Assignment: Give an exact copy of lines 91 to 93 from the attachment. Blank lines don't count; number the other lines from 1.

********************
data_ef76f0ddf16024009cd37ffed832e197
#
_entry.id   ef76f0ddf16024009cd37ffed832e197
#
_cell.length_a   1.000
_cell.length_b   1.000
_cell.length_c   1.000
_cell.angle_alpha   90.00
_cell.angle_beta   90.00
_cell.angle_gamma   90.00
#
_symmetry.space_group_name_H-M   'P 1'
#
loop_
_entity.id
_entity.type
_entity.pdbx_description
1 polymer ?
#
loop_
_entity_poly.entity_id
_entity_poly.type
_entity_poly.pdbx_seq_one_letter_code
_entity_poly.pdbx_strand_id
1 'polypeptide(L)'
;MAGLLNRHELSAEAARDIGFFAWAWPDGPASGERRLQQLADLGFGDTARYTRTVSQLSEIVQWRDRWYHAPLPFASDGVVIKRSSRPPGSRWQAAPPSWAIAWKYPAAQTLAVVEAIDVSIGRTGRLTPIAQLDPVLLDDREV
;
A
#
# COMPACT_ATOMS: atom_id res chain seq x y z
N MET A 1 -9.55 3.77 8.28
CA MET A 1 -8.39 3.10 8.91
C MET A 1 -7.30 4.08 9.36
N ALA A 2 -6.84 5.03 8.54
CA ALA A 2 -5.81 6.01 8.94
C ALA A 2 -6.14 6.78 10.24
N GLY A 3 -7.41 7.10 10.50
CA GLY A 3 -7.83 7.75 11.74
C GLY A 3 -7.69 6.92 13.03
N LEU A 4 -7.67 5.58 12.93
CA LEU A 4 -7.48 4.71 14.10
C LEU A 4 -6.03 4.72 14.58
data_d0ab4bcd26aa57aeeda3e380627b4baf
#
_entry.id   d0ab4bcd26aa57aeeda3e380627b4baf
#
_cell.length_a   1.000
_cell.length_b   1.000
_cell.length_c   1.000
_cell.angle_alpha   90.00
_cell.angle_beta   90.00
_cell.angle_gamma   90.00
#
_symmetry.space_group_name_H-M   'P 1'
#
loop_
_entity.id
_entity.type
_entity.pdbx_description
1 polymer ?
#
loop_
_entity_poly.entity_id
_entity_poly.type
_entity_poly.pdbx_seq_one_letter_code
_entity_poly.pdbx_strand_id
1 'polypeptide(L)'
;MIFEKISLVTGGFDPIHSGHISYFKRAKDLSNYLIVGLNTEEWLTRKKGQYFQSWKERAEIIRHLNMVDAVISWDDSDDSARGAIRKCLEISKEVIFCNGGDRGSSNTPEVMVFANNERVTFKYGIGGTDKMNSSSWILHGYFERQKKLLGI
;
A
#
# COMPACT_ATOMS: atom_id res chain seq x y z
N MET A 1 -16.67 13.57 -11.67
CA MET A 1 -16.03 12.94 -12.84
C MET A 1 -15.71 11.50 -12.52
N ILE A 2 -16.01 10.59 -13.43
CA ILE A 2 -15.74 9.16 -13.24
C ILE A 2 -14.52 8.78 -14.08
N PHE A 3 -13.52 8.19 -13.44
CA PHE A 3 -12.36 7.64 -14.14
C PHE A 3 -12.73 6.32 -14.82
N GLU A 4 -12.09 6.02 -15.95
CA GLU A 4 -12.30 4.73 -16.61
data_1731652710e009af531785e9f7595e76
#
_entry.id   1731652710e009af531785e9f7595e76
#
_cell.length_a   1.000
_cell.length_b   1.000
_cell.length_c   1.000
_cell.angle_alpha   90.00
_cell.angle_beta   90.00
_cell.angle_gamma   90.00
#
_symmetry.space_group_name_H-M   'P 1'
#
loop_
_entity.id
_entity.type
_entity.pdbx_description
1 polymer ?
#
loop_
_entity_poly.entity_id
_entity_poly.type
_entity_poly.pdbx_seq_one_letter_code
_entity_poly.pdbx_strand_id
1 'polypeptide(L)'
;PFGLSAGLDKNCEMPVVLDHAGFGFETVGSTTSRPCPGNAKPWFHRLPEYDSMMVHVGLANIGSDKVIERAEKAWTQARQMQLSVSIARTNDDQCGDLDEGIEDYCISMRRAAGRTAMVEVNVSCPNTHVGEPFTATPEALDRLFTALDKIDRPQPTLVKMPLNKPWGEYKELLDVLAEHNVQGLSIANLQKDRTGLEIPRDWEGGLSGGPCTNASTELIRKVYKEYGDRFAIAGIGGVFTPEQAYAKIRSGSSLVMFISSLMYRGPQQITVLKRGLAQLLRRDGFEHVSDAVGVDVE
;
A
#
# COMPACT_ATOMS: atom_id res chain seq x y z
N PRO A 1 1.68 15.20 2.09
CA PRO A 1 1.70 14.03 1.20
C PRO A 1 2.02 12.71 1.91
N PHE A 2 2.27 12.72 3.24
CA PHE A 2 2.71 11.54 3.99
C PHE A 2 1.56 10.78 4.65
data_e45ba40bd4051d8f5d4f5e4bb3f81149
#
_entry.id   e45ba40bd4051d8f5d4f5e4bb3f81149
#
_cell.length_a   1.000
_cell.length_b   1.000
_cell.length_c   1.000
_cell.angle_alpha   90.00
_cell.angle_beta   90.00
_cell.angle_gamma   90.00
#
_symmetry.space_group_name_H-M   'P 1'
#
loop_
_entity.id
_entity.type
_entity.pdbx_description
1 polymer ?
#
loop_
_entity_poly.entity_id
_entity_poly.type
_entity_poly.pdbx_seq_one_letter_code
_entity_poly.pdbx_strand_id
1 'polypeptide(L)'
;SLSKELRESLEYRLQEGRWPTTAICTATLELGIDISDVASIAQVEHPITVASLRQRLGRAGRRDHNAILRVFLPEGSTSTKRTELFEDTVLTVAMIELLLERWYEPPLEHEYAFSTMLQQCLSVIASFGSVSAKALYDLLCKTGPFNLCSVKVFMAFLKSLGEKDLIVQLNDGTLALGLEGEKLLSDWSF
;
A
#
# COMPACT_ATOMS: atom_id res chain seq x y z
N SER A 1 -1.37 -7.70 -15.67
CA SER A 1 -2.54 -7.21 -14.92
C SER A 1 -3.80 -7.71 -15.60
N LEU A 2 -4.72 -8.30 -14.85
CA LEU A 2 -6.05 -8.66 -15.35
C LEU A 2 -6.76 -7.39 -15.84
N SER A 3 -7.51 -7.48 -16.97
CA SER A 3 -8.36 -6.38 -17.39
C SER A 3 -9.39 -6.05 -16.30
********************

_cell.angle_alpha   90.00
_cell.angle_beta   90.00
_cell.angle_gamma   90.00